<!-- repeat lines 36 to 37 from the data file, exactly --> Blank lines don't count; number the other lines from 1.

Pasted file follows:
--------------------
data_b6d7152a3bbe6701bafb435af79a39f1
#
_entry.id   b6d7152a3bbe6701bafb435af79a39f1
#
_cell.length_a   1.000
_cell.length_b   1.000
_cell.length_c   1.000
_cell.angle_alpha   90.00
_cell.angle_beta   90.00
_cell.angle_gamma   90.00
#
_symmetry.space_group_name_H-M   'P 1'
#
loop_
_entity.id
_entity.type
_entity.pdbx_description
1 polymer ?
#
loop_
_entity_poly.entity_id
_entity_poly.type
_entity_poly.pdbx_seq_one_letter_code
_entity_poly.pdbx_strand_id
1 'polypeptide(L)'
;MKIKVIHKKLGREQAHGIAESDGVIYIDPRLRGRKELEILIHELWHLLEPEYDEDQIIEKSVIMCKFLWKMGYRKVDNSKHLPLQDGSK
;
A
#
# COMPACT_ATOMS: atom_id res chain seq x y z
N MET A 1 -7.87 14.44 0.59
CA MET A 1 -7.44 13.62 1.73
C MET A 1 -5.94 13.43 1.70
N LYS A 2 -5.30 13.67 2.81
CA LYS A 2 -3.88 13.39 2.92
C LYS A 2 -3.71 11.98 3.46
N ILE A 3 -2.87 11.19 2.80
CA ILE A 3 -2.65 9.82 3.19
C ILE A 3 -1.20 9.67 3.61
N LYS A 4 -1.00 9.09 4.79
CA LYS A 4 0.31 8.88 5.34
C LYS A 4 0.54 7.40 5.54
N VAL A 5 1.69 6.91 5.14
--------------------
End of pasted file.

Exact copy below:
C LYS A 2 -3.71 11.98 3.46
N ILE A 3 -2.87 11.19 2.80